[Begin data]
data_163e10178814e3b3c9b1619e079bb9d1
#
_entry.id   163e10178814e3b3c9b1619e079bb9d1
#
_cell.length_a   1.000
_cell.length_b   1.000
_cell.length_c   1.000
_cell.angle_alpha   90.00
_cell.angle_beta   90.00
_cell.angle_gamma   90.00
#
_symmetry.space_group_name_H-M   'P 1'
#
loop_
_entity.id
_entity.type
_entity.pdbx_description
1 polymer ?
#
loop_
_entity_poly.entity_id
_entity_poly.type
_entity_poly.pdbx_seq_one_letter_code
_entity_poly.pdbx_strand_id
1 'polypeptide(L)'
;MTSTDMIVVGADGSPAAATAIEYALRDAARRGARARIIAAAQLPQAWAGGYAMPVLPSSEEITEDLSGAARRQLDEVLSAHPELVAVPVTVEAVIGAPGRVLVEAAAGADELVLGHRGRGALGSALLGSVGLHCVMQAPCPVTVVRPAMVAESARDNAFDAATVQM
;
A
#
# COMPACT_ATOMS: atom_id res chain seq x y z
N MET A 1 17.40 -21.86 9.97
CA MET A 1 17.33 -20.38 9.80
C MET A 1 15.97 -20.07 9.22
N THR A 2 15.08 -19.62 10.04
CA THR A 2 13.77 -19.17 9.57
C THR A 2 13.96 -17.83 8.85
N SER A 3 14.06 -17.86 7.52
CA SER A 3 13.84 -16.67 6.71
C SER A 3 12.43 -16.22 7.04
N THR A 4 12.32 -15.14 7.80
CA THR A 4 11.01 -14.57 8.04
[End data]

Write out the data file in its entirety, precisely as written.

data_163e10178814e3b3c9b1619e079bb9d1
#
_entry.id   163e10178814e3b3c9b1619e079bb9d1
#
_cell.length_a   1.000
_cell.length_b   1.000
_cell.length_c   1.000
_cell.angle_alpha   90.00
_cell.angle_beta   90.00
_cell.angle_gamma   90.00
#
_symmetry.space_group_name_H-M   'P 1'
#
loop_
_entity.id
_entity.type
_entity.pdbx_description
1 polymer ?
#
loop_
_entity_poly.entity_id
_entity_poly.type
_entity_poly.pdbx_seq_one_letter_code
_entity_poly.pdbx_strand_id
1 'polypeptide(L)'
;MTSTDMIVVGADGSPAAATAIEYALRDAARRGARARIIAAAQLPQAWAGGYAMPVLPSSEEITEDLSGAARRQLDEVLSAHPELVAVPVTVEAVIGAPGRVLVEAAAGADELVLGHRGRGALGSALLGSVGLHCVMQAPCPVTVVRPAMVAESARDNAFDAATVQM
;
A
#
# COMPACT_ATOMS: atom_id res chain seq x y z
N MET A 1 17.40 -21.86 9.97
CA MET A 1 17.33 -20.38 9.80
C MET A 1 15.97 -20.07 9.22
N THR A 2 15.08 -19.62 10.04
CA THR A 2 13.77 -19.17 9.57
C THR A 2 13.96 -17.83 8.85
N SER A 3 14.06 -17.86 7.52
CA SER A 3 13.84 -16.67 6.71
C SER A 3 12.43 -16.22 7.04
N THR A 4 12.32 -15.14 7.80
CA THR A 4 11.01 -14.57 8.04